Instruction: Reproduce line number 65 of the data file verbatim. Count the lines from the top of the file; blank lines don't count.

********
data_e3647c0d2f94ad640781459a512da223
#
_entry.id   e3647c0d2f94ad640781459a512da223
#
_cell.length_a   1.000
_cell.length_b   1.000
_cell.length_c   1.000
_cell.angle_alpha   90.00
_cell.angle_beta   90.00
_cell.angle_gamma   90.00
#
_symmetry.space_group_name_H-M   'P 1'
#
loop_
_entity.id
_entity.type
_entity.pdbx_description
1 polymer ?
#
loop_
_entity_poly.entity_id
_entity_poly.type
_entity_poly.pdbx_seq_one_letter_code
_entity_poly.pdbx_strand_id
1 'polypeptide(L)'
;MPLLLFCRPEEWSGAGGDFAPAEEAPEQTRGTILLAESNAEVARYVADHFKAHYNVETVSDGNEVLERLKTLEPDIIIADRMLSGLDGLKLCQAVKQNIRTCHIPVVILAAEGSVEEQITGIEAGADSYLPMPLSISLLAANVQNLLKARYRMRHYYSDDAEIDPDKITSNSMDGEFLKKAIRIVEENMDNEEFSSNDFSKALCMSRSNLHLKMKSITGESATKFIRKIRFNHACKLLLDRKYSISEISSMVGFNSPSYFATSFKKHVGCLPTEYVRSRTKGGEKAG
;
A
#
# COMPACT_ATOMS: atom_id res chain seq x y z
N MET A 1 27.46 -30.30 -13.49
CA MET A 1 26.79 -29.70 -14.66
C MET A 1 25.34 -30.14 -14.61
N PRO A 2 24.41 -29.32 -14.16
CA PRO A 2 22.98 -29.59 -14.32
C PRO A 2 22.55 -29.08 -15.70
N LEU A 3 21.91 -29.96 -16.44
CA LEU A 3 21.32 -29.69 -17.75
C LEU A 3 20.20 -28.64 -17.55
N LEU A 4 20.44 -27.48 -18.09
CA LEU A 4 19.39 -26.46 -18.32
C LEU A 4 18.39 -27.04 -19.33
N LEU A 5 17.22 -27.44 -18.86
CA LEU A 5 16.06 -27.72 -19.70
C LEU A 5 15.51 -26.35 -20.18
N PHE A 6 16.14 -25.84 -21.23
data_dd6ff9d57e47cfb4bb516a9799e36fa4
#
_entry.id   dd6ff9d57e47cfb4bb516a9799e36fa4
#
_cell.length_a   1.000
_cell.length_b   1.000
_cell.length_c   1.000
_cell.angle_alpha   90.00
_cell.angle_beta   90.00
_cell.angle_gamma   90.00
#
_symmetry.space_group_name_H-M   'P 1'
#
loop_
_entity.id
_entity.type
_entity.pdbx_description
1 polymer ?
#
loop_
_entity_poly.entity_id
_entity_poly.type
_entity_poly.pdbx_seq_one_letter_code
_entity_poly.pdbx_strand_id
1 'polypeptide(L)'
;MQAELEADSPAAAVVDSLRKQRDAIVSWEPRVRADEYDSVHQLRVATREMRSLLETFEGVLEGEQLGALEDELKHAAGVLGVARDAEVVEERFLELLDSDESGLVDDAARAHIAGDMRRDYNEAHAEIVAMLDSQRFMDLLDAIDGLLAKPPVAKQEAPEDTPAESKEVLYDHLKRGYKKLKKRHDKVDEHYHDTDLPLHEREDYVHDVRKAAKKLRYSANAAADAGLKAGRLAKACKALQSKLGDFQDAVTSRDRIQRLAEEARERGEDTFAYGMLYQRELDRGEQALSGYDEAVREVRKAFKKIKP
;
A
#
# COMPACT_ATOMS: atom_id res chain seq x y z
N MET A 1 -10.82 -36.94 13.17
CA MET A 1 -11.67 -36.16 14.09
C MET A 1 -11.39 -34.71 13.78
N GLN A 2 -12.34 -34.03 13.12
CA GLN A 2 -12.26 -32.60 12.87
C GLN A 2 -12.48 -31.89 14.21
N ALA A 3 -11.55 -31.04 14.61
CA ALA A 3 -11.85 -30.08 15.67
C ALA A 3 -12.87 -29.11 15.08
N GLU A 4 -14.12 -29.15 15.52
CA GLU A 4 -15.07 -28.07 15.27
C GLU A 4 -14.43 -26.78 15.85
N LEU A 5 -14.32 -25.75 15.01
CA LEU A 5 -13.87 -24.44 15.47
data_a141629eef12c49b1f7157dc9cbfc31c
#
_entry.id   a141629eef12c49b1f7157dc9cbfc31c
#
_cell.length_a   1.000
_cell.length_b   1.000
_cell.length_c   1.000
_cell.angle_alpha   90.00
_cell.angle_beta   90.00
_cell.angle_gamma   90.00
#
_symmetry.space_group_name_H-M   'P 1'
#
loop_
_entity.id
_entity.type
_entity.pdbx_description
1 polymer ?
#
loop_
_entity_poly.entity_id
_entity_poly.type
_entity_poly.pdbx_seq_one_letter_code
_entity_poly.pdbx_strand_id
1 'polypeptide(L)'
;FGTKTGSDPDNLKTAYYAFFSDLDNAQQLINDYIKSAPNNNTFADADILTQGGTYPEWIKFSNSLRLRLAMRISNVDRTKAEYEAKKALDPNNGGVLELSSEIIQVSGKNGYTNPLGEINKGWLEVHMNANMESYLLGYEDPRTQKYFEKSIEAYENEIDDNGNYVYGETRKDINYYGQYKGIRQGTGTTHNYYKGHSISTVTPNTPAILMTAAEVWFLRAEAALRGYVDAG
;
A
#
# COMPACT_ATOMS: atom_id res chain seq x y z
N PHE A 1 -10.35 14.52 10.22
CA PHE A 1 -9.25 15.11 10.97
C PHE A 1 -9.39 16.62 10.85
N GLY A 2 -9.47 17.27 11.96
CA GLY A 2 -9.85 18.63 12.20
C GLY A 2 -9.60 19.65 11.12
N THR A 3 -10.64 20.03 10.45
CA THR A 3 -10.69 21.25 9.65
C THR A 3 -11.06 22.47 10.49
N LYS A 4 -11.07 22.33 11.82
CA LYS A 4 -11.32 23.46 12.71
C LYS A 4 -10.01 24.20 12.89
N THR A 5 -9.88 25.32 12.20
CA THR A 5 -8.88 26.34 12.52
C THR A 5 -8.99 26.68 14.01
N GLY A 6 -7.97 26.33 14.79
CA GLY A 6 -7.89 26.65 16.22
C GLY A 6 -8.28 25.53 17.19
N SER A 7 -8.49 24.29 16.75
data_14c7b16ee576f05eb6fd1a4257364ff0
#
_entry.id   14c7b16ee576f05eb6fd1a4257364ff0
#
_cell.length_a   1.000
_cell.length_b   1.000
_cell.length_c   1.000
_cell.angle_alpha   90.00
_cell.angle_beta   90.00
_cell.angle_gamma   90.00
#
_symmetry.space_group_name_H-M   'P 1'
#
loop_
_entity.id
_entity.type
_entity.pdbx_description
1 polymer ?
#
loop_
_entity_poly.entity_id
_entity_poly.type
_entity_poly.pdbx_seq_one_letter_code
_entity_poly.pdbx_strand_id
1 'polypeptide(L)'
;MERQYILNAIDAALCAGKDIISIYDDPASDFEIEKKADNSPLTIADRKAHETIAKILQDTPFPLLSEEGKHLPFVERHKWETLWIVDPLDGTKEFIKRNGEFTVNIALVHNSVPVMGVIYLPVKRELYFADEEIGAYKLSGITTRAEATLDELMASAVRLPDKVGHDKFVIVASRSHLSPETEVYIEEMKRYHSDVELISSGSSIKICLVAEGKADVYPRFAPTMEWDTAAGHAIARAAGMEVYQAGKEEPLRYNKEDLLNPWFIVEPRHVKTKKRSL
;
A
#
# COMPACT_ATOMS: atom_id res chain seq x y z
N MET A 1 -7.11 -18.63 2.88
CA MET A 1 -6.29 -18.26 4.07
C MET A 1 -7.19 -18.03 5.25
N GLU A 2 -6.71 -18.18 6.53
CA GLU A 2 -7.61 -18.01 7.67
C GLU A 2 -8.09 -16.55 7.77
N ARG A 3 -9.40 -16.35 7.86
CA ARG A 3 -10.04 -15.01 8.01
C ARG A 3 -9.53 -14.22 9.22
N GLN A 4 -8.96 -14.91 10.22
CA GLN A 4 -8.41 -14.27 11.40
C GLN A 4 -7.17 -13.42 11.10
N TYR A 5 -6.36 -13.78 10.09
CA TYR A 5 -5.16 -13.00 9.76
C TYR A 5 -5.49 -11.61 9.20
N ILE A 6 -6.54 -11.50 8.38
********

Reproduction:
#